It’s the type of day that can only be described at dreich. That marvellous Scottish word that perfectly evokes the damp, drab days that have little character beyond being rubbish. But there’s joy to be found in this too. The rain feels clean and gathers in the hidden nooks: my shoulders and elbows of my jacket lets the rain through first, but my hair and face are already covered in the fine droplets that make it so persistent.
The colours of the landscape are muted and beautiful in their calm. The orchids shine out against the grass, both highlighted with droplets glistening in the pale light. The air is still and the grass flower heads hang heavy with moisture. The delicate agrostis is plumes of rain, frozen in time.
Any spider webs that have survived the heavier showers are spun of silver, drops of moisture spread along the strands, creating mirrors of the world. The spiders themselves are tucked into sheltered spots, inside taps, crevices and tunnels, waiting the passing of the day and for their web to stop strumming with false messages.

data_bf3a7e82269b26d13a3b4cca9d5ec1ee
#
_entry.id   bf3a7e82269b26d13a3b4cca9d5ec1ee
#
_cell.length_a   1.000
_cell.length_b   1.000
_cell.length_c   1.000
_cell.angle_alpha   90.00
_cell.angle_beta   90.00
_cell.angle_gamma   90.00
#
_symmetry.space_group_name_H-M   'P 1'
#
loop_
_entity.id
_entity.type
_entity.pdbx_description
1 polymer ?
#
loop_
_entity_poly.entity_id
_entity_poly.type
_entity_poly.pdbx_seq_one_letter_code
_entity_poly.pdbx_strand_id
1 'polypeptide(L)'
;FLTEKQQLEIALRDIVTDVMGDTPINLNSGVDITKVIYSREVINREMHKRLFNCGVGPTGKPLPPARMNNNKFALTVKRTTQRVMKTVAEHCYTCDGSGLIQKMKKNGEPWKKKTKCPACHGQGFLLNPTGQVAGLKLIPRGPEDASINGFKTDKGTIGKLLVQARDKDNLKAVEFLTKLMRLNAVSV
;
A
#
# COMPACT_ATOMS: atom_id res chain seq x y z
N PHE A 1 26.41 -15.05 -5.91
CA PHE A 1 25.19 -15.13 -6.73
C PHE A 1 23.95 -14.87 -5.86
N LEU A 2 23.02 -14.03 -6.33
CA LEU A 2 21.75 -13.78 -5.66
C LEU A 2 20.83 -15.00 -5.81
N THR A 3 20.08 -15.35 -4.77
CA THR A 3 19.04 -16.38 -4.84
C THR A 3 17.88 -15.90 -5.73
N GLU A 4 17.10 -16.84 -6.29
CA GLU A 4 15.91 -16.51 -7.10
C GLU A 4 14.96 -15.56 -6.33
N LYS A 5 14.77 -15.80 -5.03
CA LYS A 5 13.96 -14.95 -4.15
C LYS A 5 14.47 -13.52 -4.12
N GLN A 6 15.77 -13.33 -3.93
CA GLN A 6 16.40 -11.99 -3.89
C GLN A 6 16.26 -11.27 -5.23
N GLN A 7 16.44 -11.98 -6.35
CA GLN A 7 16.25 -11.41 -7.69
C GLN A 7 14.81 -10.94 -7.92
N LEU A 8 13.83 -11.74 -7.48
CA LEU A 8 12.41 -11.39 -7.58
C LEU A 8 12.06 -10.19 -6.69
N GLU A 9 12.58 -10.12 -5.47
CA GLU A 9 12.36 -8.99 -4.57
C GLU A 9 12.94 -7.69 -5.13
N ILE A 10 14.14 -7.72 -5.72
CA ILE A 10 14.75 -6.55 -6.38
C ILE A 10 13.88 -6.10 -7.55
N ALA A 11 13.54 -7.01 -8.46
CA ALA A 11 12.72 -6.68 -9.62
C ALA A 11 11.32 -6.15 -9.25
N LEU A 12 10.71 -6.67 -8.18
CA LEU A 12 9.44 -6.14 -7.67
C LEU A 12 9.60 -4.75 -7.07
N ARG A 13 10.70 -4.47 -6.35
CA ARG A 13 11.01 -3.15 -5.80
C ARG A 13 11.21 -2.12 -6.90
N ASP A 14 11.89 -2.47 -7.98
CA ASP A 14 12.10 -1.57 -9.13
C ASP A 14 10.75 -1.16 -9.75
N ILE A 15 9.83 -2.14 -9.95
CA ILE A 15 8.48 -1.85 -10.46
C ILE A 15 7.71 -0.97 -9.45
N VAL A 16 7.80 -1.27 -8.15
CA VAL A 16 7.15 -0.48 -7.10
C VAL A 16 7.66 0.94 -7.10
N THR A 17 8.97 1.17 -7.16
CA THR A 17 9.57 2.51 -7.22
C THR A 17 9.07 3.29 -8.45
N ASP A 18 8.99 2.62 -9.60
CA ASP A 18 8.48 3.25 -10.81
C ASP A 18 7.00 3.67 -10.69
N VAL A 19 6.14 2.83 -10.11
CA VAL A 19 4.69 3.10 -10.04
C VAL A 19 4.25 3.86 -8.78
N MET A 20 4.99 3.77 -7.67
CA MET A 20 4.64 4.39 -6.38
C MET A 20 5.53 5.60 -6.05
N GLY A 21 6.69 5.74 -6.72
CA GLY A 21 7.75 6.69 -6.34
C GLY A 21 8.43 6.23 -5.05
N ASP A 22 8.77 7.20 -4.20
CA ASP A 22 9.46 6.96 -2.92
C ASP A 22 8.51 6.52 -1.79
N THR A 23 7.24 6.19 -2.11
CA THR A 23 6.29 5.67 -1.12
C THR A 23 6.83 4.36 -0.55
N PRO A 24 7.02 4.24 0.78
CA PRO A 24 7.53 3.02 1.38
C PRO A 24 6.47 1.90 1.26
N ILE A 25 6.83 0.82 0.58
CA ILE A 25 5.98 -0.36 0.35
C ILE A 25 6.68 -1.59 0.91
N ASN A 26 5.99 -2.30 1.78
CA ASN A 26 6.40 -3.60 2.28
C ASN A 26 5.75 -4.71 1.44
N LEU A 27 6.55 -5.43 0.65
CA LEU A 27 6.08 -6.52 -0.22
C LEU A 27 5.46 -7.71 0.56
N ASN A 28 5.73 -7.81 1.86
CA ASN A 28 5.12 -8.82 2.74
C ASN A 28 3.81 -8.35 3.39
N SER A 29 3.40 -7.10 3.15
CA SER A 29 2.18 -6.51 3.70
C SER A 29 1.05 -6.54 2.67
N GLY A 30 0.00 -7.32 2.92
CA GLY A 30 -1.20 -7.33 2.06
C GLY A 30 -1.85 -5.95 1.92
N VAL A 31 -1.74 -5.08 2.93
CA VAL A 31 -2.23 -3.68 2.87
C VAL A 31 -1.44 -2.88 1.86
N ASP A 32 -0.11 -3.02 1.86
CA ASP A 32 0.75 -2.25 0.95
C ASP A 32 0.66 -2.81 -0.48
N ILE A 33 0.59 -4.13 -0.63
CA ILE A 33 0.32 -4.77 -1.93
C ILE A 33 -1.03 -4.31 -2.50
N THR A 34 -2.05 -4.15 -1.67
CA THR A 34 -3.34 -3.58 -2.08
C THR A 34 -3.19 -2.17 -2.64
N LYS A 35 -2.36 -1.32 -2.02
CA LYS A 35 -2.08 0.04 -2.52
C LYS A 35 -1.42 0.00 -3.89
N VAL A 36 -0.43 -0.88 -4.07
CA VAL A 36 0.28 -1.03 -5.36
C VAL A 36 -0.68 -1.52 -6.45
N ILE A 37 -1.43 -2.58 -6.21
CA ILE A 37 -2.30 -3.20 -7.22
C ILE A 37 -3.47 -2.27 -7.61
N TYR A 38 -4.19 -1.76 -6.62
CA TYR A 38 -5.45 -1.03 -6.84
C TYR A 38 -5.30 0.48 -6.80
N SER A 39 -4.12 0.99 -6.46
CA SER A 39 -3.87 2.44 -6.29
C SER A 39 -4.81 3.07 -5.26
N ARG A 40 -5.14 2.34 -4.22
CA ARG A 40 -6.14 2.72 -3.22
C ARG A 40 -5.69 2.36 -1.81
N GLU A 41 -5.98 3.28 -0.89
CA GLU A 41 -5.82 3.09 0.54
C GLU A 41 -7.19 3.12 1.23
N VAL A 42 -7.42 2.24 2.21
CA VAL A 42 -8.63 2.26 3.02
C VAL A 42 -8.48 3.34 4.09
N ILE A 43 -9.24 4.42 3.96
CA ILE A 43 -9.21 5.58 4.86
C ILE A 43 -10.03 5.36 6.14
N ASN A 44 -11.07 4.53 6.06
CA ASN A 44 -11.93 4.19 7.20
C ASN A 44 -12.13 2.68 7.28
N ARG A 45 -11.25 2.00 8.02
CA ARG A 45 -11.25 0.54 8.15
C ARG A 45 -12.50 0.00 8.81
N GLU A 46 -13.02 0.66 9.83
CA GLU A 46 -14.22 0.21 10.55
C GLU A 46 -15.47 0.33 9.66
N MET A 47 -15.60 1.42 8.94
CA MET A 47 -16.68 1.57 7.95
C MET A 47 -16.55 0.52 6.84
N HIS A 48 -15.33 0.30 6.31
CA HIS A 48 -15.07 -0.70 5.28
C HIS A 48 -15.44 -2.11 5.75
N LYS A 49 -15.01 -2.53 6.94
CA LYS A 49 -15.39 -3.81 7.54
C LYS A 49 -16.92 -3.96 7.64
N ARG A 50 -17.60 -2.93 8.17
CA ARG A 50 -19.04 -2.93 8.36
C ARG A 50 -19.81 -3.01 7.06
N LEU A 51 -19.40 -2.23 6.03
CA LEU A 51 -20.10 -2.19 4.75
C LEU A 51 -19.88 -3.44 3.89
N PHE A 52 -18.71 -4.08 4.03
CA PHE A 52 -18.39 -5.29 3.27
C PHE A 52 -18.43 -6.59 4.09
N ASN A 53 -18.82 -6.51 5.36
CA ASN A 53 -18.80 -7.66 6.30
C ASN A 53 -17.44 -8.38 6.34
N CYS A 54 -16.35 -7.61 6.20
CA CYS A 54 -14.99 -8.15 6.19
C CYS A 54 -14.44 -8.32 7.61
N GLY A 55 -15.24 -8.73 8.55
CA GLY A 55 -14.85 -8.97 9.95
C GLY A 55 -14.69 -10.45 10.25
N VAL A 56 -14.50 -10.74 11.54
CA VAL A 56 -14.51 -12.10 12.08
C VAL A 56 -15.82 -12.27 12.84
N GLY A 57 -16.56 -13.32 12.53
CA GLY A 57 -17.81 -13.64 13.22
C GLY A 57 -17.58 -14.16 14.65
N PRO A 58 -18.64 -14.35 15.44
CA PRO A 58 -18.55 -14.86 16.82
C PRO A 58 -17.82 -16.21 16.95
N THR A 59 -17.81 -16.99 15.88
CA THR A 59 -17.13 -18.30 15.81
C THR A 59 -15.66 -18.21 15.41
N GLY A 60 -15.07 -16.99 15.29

And to look into the distance, the horizon has disappeared. In its place, the landscape peters out to merge with the sky, which is itself wholly expressionless: the clouds lie dense and thick, no change in tone or lightness, even the sun has not broken through. But still, as I say, there is beauty in the day. We do not always need (or want, surely) perfect sunshine: indeed, days like this, when the air lies heavy and low, are the days to ponder deep thoughts, to breathe and expand your lungs and to really feel the earth underneath your soul. It’s a pause, a respite, a moment of clarity. And the beauty is there to spin us all up in its spell.